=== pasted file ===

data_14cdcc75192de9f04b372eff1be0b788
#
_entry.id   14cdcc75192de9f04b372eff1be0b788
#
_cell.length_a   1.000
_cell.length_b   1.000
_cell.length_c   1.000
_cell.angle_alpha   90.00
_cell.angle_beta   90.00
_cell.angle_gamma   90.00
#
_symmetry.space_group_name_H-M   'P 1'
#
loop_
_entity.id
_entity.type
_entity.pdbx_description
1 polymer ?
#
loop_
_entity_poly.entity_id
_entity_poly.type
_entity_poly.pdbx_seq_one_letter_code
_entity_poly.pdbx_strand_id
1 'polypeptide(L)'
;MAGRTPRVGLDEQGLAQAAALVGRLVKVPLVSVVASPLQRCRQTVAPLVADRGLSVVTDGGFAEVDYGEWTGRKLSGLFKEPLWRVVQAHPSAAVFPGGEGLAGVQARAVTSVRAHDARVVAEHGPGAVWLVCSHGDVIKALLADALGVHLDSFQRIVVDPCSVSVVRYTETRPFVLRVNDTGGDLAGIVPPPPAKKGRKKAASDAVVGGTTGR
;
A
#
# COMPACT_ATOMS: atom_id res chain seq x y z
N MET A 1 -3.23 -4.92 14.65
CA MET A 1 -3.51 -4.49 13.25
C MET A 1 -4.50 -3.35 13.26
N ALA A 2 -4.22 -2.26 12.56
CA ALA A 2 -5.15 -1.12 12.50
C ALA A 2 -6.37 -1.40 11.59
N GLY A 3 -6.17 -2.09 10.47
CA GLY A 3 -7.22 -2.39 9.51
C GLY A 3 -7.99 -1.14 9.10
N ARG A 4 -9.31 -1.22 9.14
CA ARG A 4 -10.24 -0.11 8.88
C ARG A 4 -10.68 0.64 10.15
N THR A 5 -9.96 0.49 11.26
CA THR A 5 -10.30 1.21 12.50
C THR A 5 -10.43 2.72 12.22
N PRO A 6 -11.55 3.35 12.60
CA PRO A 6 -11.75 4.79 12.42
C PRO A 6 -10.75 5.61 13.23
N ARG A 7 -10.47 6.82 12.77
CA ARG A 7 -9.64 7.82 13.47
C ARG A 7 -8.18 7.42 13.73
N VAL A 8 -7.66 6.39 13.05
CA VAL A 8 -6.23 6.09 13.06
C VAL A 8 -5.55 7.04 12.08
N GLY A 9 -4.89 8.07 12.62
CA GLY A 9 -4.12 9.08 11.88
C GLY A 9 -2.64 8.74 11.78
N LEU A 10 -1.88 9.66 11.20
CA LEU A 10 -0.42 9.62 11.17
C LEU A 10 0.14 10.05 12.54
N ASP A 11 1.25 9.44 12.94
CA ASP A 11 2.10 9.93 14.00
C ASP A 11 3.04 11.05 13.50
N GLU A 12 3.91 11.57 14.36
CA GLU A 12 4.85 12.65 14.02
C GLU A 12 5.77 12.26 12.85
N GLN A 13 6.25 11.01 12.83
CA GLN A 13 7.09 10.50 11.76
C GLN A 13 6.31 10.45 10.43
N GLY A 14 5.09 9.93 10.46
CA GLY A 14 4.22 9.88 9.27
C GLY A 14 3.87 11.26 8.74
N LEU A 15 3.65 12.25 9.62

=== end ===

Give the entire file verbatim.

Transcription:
data_14cdcc75192de9f04b372eff1be0b788
#
_entry.id   14cdcc75192de9f04b372eff1be0b788
#
_cell.length_a   1.000
_cell.length_b   1.000
_cell.length_c   1.000
_cell.angle_alpha   90.00
_cell.angle_beta   90.00
_cell.angle_gamma   90.00
#
_symmetry.space_group_name_H-M   'P 1'
#
loop_
_entity.id
_entity.type
_entity.pdbx_description
1 polymer ?
#
loop_
_entity_poly.entity_id
_entity_poly.type
_entity_poly.pdbx_seq_one_letter_code
_entity_poly.pdbx_strand_id
1 'polypeptide(L)'
;MAGRTPRVGLDEQGLAQAAALVGRLVKVPLVSVVASPLQRCRQTVAPLVADRGLSVVTDGGFAEVDYGEWTGRKLSGLFKEPLWRVVQAHPSAAVFPGGEGLAGVQARAVTSVRAHDARVVAEHGPGAVWLVCSHGDVIKALLADALGVHLDSFQRIVVDPCSVSVVRYTETRPFVLRVNDTGGDLAGIVPPPPAKKGRKKAASDAVVGGTTGR
;
A
#
# COMPACT_ATOMS: atom_id res chain seq x y z
N MET A 1 -3.23 -4.92 14.65
CA MET A 1 -3.51 -4.49 13.25
C MET A 1 -4.50 -3.35 13.26
N ALA A 2 -4.22 -2.26 12.56
CA ALA A 2 -5.15 -1.12 12.50
C ALA A 2 -6.37 -1.40 11.59
N GLY A 3 -6.17 -2.09 10.47
CA GLY A 3 -7.22 -2.39 9.51
C GLY A 3 -7.99 -1.14 9.10
N ARG A 4 -9.31 -1.22 9.14
CA ARG A 4 -10.24 -0.11 8.88
C ARG A 4 -10.68 0.64 10.15
N THR A 5 -9.96 0.49 11.26
CA THR A 5 -10.30 1.21 12.50
C THR A 5 -10.43 2.72 12.22
N PRO A 6 -11.55 3.35 12.60
CA PRO A 6 -11.75 4.79 12.42
C PRO A 6 -10.75 5.61 13.23
N ARG A 7 -10.47 6.82 12.77
CA ARG A 7 -9.64 7.82 13.47
C ARG A 7 -8.18 7.42 13.73
N VAL A 8 -7.66 6.39 13.05
CA VAL A 8 -6.23 6.09 13.06
C VAL A 8 -5.55 7.04 12.08
N GLY A 9 -4.89 8.07 12.62
CA GLY A 9 -4.12 9.08 11.88
C GLY A 9 -2.64 8.74 11.78
N LEU A 10 -1.88 9.66 11.20
CA LEU A 10 -0.42 9.62 11.17
C LEU A 10 0.14 10.05 12.54
N ASP A 11 1.25 9.44 12.94
CA ASP A 11 2.10 9.93 14.00
C ASP A 11 3.04 11.05 13.50
N GLU A 12 3.91 11.57 14.36
CA GLU A 12 4.85 12.65 14.02
C GLU A 12 5.77 12.26 12.85
N GLN A 13 6.25 11.01 12.83
CA GLN A 13 7.09 10.50 11.76
C GLN A 13 6.31 10.45 10.43
N GLY A 14 5.09 9.93 10.46
CA GLY A 14 4.22 9.88 9.27
C GLY A 14 3.87 11.26 8.74
N LEU A 15 3.65 12.25 9.62